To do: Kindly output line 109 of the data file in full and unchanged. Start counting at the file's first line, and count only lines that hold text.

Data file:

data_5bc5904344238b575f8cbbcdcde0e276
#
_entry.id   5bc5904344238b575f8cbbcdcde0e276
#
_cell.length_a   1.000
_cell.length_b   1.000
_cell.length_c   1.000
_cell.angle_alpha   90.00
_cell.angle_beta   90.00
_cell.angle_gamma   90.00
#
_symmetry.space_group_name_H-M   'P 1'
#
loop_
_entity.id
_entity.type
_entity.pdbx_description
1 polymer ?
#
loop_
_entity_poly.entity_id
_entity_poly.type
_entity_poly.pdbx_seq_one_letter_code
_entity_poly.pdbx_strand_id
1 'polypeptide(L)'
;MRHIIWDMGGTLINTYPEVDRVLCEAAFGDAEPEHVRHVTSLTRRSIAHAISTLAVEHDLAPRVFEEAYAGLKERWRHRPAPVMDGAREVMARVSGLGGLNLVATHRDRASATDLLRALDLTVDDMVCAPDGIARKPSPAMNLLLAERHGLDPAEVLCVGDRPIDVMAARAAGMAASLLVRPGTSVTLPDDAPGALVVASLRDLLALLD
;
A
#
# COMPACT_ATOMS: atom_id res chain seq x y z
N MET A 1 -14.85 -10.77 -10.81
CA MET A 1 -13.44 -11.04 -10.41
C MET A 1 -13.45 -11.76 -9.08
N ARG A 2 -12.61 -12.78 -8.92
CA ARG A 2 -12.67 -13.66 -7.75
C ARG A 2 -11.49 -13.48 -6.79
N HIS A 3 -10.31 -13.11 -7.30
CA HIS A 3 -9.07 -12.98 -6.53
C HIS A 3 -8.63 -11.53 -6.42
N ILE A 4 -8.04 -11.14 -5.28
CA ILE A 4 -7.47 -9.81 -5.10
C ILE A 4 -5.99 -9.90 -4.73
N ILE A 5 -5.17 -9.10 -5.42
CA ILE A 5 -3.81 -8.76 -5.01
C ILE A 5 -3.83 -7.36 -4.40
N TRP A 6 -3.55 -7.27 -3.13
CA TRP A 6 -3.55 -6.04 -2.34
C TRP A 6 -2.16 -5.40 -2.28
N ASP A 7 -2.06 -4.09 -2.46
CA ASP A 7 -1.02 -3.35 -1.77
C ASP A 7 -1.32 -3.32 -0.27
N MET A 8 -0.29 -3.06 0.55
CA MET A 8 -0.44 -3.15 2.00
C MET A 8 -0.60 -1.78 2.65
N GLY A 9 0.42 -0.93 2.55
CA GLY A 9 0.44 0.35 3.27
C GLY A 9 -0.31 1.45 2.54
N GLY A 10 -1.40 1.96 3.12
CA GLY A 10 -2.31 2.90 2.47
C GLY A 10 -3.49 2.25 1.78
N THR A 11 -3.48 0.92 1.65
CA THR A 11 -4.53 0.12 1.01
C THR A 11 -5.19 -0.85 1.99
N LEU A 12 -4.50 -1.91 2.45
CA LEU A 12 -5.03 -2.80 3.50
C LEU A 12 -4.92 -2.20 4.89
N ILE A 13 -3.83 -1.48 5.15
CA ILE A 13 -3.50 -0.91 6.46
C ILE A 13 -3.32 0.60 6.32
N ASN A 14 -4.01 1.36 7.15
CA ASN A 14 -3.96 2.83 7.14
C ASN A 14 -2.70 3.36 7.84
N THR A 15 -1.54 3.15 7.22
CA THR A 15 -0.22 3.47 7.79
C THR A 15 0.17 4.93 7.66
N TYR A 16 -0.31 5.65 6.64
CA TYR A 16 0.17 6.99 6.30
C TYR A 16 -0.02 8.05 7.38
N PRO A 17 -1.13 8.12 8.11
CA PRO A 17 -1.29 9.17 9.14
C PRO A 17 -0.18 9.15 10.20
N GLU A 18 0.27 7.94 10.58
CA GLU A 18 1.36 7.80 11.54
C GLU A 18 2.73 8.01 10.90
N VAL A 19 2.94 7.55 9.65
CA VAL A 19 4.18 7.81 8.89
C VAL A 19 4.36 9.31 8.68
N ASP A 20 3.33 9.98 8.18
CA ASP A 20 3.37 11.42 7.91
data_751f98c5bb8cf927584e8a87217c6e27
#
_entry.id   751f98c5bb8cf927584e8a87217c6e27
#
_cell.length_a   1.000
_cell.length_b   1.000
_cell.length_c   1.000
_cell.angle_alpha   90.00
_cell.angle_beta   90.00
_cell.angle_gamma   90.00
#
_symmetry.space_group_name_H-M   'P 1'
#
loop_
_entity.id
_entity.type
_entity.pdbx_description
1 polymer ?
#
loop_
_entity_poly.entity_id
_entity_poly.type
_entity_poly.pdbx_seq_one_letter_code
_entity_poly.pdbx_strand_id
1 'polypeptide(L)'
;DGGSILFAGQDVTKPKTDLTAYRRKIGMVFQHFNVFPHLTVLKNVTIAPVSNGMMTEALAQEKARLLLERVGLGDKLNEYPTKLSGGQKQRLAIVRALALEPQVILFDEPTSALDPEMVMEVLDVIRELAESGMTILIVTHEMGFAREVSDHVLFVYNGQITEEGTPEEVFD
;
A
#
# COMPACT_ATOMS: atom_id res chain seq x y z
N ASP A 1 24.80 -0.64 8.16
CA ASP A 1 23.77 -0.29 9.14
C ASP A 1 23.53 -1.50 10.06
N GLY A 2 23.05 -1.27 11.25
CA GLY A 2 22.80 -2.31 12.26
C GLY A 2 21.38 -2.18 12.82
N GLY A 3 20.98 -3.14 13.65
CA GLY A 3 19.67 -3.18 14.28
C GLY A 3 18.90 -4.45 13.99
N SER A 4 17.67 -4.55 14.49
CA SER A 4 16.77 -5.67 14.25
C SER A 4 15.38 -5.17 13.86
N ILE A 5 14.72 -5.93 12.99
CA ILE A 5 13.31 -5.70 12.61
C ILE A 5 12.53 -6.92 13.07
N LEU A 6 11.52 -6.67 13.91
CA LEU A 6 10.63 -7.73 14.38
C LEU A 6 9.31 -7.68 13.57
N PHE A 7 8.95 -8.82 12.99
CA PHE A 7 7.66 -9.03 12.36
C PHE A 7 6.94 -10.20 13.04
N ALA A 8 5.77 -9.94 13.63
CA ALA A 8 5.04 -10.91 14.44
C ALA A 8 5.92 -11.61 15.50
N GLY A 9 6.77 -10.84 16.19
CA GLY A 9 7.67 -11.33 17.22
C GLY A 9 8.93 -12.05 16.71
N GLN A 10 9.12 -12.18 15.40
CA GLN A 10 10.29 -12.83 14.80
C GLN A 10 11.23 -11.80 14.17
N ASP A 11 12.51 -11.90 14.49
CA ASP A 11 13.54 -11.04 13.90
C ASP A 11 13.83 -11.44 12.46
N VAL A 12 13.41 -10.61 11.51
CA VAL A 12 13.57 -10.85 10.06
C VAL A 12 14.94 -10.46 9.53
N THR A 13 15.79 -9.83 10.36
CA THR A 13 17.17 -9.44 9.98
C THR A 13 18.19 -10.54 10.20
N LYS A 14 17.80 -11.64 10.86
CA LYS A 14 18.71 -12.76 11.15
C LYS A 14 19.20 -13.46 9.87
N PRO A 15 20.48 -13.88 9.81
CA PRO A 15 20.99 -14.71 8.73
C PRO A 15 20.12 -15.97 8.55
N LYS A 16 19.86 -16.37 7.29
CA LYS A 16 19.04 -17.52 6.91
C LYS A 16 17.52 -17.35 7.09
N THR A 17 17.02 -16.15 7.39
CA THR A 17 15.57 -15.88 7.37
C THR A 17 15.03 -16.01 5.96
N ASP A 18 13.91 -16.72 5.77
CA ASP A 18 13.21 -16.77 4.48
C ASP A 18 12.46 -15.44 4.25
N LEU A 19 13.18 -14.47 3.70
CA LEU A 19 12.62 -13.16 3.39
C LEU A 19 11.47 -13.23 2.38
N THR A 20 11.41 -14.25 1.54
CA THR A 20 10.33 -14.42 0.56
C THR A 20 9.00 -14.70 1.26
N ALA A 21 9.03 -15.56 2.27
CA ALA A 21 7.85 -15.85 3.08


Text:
loop_